SEC Basketball: Can Kentucky Win The East Without Kanter?

Mike HendersonCorrespondent IIAugust 25, 2010

SYRACUSE, NY - MARCH 25:  Head coach John Calipari of the Kentucky Wildcats reacts as he coaches against the Cornell Big Red during the east regional semifinal of the 2010 NCAA men's basketball tournament at the Carrier Dome on March 25, 2010 in Syracuse, New York.  (Photo by Jim McIsaac/Getty Images)
Jim McIsaac/Getty Images

Kentucky fans are as concerned as Coach Cal.

Last season the SEC sent four teams to the NCAA tournament, two of which (Kentucky and Tennessee) made it to the Elite Eight. All four teams came from the East.

This season's version could be similar. Kentucky will return, no question, with or without Kanter. But how good can they be with him?

In either scenario, the SEC East will be very competitive. As many as five teams from the group have legitimate NCAA aspirations, while the West in once again wide open. Mississippi State would get a huge boost if an NCAA decision goes their way while others try to regroup from graduations and adjusting to new coaches.



Mississippi State  (Prediction - First)

Renardo Sidney, Ravern Johnson, Phil Turner are back along with John Riek, with whom the jury is still out. Sidney will need some time to get rid of the rust before we see what impact he will have.

The Dee Bost situation remains unclear, although he has enrolled at MSU. This will be an interesting decision made by the NCAA, and one which could eventually lead to a change in the date for underclassmen declaring for the NBA draft.

Bost really has no excuse but the bottom line is, he made a mistake. We have seen coaches sign with other teams (Altman, Donovan) only to recant within days of their decisions, I don’t see this situation being much different. Then again, it’s the NCAA.

The Bulldogs will be big up front but lacking in the backcourt if Bost does not return. Swingman Kodi Augustus returns as well and he can cause some match-up issues on the perimeter because of his size.

Rick Stansbury usually finds a way to have his teams in the hunt for the West title and an NCAA bid. Guard play will determine how far the Bulldogs go this season.


Alabama  (Prediction - Second)
Despite losing Mikhail Torrance and Justin Knox (now at North Carolina), the Tide appears to be in good shape. 
Six players who played significant minutes last season return led by JaMychal Green, Tony Mitchell and Senario Hillman. Jason Carter, Trevor Releford and Charles Hankerson are part of a solid recruiting class for head man Anthony Grant. He has reshaped this team quickly into a solid, athletic group, similar to teams he coached at VCU.
Consistency will be the key this year. Bama was competitive but turnover-prone last year and need to be better in this area to reverse those close losses.
The Tide may be able to get to .500 and beyond in conference play this year and with the West being wide open, who knows?

Mississippi  (Prediction - Third)
Point guard Chris Warren is back which is good news for coach Andy Kennedy. Zach Graham returns in the backcourt as well. Terrico White (NBA), Murphy Holloway (personal) and Eniel Polynice (declared for NBA but undrafted) do not return. 
Nick Williams transfers in from Indiana while Demarco Cox and Dundrecous Nelson lead a recruiting class augmented by two JUCO transfers Steadman Short and Donald Williams.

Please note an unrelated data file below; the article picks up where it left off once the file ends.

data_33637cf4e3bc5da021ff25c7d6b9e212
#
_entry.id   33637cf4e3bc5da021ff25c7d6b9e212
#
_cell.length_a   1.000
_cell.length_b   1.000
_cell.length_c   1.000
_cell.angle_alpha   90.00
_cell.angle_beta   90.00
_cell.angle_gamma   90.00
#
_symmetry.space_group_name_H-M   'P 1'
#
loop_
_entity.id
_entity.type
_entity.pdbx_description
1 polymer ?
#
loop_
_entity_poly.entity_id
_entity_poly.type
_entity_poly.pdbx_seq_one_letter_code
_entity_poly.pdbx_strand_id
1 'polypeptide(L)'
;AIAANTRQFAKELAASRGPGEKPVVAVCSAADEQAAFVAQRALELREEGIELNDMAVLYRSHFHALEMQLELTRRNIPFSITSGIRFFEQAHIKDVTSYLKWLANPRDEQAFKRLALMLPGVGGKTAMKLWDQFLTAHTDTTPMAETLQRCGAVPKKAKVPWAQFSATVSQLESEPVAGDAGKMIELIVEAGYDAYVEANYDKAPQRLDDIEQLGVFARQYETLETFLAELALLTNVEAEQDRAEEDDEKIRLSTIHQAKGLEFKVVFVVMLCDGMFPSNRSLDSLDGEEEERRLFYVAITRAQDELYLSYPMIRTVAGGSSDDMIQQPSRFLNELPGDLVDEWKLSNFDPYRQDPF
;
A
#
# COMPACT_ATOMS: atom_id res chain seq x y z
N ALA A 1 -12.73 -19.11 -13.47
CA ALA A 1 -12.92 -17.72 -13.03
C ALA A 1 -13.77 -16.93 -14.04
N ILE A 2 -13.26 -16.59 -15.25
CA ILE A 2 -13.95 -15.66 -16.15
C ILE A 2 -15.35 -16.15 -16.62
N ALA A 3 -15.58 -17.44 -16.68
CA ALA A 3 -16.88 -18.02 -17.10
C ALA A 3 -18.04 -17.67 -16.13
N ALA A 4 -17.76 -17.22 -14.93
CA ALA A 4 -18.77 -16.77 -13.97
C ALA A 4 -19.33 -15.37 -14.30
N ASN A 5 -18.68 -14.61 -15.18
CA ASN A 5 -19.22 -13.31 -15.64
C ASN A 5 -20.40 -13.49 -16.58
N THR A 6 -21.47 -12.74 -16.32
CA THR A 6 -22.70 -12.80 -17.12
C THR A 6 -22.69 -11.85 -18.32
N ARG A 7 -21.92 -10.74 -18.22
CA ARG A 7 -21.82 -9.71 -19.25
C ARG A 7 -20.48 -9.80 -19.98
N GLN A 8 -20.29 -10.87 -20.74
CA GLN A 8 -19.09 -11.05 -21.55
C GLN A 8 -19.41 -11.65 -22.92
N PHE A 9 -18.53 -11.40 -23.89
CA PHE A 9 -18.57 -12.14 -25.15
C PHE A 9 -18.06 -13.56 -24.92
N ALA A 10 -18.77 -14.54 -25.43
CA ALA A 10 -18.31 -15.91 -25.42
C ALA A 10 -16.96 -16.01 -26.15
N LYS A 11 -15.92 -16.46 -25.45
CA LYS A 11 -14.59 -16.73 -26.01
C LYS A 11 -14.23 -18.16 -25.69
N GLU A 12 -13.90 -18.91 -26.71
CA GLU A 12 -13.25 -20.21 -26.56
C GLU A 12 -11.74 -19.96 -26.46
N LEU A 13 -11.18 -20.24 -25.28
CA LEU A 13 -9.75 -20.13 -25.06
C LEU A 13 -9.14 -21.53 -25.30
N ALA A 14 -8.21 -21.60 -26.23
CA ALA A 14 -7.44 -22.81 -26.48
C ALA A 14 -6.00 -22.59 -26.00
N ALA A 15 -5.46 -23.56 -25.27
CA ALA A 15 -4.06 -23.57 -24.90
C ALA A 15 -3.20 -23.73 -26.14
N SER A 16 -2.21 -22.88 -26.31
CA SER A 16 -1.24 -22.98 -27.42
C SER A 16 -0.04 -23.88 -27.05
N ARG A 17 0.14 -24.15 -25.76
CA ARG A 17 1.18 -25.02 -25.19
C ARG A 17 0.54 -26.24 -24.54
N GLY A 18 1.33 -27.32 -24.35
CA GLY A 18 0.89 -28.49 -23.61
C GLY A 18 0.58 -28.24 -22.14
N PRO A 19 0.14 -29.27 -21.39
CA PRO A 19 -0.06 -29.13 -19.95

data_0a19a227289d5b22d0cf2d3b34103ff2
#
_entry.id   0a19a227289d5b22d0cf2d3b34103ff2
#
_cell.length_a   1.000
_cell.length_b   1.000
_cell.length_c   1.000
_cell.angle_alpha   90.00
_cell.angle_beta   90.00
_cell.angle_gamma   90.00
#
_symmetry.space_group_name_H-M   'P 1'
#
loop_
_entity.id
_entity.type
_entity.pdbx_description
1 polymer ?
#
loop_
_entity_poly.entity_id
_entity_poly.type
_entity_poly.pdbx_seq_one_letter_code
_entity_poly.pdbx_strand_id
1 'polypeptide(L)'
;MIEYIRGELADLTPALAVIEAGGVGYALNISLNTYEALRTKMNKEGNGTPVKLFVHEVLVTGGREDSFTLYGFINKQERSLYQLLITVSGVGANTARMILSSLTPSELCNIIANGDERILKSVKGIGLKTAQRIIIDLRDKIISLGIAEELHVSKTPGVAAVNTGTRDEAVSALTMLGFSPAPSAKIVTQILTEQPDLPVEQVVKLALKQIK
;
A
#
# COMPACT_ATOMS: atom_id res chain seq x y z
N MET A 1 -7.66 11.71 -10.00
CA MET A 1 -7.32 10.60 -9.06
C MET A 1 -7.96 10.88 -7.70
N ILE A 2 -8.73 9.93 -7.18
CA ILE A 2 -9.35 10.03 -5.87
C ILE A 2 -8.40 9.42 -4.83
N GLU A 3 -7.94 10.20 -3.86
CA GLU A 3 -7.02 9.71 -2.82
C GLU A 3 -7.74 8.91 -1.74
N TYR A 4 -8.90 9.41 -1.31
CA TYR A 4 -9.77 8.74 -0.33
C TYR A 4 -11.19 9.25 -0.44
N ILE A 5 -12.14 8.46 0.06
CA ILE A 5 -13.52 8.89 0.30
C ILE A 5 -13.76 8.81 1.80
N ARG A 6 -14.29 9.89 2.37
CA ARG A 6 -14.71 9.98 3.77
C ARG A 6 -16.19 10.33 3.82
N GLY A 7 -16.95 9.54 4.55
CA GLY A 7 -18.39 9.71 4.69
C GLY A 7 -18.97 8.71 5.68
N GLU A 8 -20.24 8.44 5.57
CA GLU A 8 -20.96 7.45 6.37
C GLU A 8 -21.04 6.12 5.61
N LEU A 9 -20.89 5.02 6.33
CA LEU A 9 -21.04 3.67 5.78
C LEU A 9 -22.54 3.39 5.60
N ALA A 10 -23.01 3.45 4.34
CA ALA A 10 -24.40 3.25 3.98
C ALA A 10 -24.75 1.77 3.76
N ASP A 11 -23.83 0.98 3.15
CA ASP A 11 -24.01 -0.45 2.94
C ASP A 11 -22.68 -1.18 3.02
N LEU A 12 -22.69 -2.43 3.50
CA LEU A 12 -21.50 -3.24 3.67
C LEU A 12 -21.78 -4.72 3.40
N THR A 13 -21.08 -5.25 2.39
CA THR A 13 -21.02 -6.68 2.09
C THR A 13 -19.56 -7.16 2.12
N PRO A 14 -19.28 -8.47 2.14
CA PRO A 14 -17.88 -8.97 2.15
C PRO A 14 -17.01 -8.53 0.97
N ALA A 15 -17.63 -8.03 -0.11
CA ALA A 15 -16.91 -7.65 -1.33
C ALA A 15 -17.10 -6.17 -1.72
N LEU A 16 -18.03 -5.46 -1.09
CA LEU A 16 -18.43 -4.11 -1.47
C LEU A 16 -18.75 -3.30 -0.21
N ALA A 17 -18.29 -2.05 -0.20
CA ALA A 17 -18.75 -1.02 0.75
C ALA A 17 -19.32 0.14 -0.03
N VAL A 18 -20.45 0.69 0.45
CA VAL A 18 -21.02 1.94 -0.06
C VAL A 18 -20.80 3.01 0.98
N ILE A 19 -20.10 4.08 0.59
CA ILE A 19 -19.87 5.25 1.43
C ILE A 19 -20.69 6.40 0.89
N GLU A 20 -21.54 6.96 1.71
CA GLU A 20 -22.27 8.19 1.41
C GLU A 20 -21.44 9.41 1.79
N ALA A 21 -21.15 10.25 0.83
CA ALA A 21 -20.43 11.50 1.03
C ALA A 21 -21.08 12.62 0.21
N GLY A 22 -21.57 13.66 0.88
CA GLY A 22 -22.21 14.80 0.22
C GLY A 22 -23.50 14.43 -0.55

Mississippi is a very small, guard-oriented team that needs; Terrance Henry, Reginald Bucknor or DeAundre Cranston to step up and be more than a defensive presence in the front court. 
Last year, the Rebels finished atop the West at 9-7 and were arguably one of the teams considered for the last few spots in the NCAA tourney before ultimately missing out. Nine wins this season doesn’t seem likely.

LSU (Prediction - Fourth) 
Top scorer and rebounder Tasmin Mitchell is gone. Second leading scorer Bo Spencer was ineligible then transferred to Nebraska recently, leaving sophomore Storm Warren as the only returning double-digit scorer. This, on a team that had trouble (diplomatically speaking) scoring last season.
Transfer Malcolm White is in from Mississippi (7.0 ppg, 5.0 rbg) to supply some front court scoring but the silver lining is in the recruiting class led by Matt Derenbecker, Andre Stringer and Ralston Turner. If they can step in and contribute immediately, and they essentially have to, the Tigers could surprise some folks.
The Tigers should get more than two conference wins but may need a year of seasoning to make a substantial move forward.

Arkansas (Prediction - Fifth)
The good news: Courtney Fortson will no longer be the migraine in coach John Pelphrey’s temple. The bad news: outstanding sophomore Marshawn Powell broke his foot and is out indefinitely, leaving the Hogs dangerously thin up front should he be out for an extended period.
Rotnei Clark returns to give the Razorbacks some outside punch. He is an exceptional long-distance shooter (43 percent from behind the arc) and he shoots a lot, averaging almost eight threes attempted per game. Jemal Farmer needs to step up and give Arkansas another scoring option. 
Jeff Peterson is in from Iowa while Rickey Scott and Mardracus Wade were the top recruits in a very small class.  
Maybe with the distractions gone the Razorbacks can get some consistency and continuity, something they haven't had for some time. And although in the West anything is possible, I don’t see them reaching their 7-9 conference mark from last season.

Auburn (Prediction - Sixth)
New coach Tony Barbee recruited well but he’s at Auburn so the snakes are already out and they're hungry. Luke Cothron and Shawn Kemp Jr. didn’t qualify academically (Kemp is now 2-for-2 after the same situation at Alabama) and will not suit up for the Tigers.
Starter Frankie Sullivan is gone with a knee injury as is potential starter Ty Armstrong, which means their top returning scorer averaged just under three points per game.
Barbee will get the job done but if there are any Tigers basketball fans, they need to be patient this season—very patient.